I keep finding a million things I want to buy here. Why do I so love shopping while traveling? I wish I could pay a lifetime flat-fee for free overweight on my return flights… The sheets at the hotel are the softest, smoothest I have ever slept in, and I have been to some excellent hotels in my life. Feel like silk, but they are 100% cotton – sleep naked to appreciate them fully. The producer, Quagliotti, is a small Italian family company outside of Torino. They don’t do any of their work in China, it is all Italian. Seems I am not the only one to appreciate the bedding- they have delivered to the Norwegian royal family and supply the Ritz in Paris. I’ve spent hours now trying to figure out how to buy the sheets. Even made the receptionist call Quagliotti to see if they would let me visit in spite of summer holidays, and then tried to convince housekeeping that they sell me a set. No luck with either. Seems they can be bought at ca 400€ and up in the US, but nothing in Sweden and no real luck on finding online sales. I guess I’ll just have to go back in fall. When they say Italians are great in bed, I did not realize they were referring to the bedding…
I started the day by putting on my flirtiest dress and going to the bakery to convince the baker at Da Ale Panetteria to make me the same delicious salty crackers that they serve with their wine tasting flights at the Banca de Vino. I was expecting an old fat man for some reason, and was pleasantly surprised to meet a cute young baker with the bluest eyes. Mission complete, he is baking them for me on Tuesday.
One of my favorite activities by far when traveling is going to local markets, and Saturday is market day in Alba. It always gets to me that I can’t buy all the veggies and fresh fish and tender meats and go home and spend the rest of the weekend in the kitchen. I mean, fresh quail at 8 € per kg? The most beautiful, aromatic Roma tomatoes at 1€ per kg? I would go nuts if I lived here. But alas, until then I will have to make do with buying the things I can transport. Which at this market turned out to be a kilo jar of local acacia honey and a kilo of freshly toasted piemontese hazelnuts (the region is famous for them – Nutella comes from here!).
After a beautiful lunch in the beautiful hilltop village of Nieve with the Swedish tour organizer Marie (who has lived here for as many years as I have lived, period), I decided to go truffle hunting. Alba is world famous for its truffles. Well, true, August is not the season, and white truffle does not keep well, so only the black summer truffle was sold fresh. Less potent, and with a different scent. Unfortunately I’m crazy about the pungent flavor of the super expensive white one… October-November is the time for the traditional truffle hunting, generally done by old men with trained dogs, called trufalau (the men, not the dogs). Some of the trufalau take the location of their favorite spots with them to the grave, it is THAT valuable.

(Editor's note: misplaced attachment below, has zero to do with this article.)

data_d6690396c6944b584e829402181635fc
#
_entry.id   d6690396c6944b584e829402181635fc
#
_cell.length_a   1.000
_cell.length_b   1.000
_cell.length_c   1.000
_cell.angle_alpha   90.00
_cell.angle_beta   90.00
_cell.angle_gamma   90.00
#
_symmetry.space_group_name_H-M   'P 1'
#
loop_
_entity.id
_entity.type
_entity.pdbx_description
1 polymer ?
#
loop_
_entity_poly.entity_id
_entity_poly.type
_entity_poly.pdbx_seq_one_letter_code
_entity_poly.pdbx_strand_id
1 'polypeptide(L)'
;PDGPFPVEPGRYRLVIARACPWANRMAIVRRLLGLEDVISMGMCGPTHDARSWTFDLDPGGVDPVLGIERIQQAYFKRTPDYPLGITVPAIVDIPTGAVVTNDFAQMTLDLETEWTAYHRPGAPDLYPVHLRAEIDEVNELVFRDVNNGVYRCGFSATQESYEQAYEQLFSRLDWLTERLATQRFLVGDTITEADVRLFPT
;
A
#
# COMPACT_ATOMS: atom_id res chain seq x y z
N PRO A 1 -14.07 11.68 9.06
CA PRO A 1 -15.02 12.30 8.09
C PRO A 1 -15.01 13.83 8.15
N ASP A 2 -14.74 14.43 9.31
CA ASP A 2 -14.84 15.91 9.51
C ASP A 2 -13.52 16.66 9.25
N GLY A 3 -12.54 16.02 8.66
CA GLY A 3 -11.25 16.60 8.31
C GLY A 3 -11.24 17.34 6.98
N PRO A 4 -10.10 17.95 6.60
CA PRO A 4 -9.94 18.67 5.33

Luckily, producers like TartufLange make good products to care for those of us who are not here in season, and I got a small jar of their white truffle paste (99% white truffle and a bit of olive oil to keep it moist) which will be used to season my truffle aioli that I like to make for dipping sweet potato fries and serving with champagne. I also got black truffle honey from the chic shop of the small family producer Tartufi Ponzio. The handsome owner recommended serving it with goats cheese and maybe an aged white Bourgogne. At the same shop, I also found an olive oil from Tenuta san Guido, the famous makers of the supertuscan Sassicaia. Couldn’t help it, it was of course somewhat over-priced (€20) but I wanted the bottle in my kitchen. Nerd.
I arrived at the nice four star hotel CANDIANI in Casale Monferrato quite late after some trouble picking up my rental car, but made it just in time for a late dinner at Cincinbalicin, which the receptionist at the hotel had suggested. One big, open room with wooden furniture and a nice little wine list. Could have been a hip laid-back restaurant in New York if not for the very local crowd. Cozy, and just what I needed after a day of travel. With my rusty Italian, I saw “vitello” (veal) and ordered it without bothering to figure out what cut it was. Well, I now know the word for liver (it’s “fegato”). Not being much of a liver lover, I was tentative, but this pan-fried veal liver went down surprisingly well with the sweet flavors of fried onion and sage, and with a little help from a delicious, velvety, spicy Nebbiolo di Lange DOC. Nebbiolo di Lange from a good producer can be a good value alternative to the much more expensive Barolo and Barbaresco. It’s the same grape (said Nebbiolo), the same general region, and same methods of production minus a year or so in the cellar. At a third of the price.
I used to find most stopovers a boring waste of time when I was flying. Now I feel that every stop in a wine country is a chance to learn something new, even if it is only a few hours at an airport. My flight to Milano included an afternoon at the Prague airport. Did you know the Czech republic makes wines? They do, and not all bad. I was not a huge fan of their biggest brand of sparkling, the Bohemia Sekt, a slightly oily, cloying (though not sweet) sparkling wine which must be made through the tank method. Similar to cheap german sekt – like Henkell Trocken, which once upon a time while living in Hamburg I did enjoy in piccolo bottles as a bathtub drink. But back to the Prague Airport offerings – the Frankovka Habanske Sklepy (Blaufränkish) from south Moravia that I found by the glass at a wine bar was an easy drink. A bit on the simple side, but light and juicy with good balance. Worth its 5€.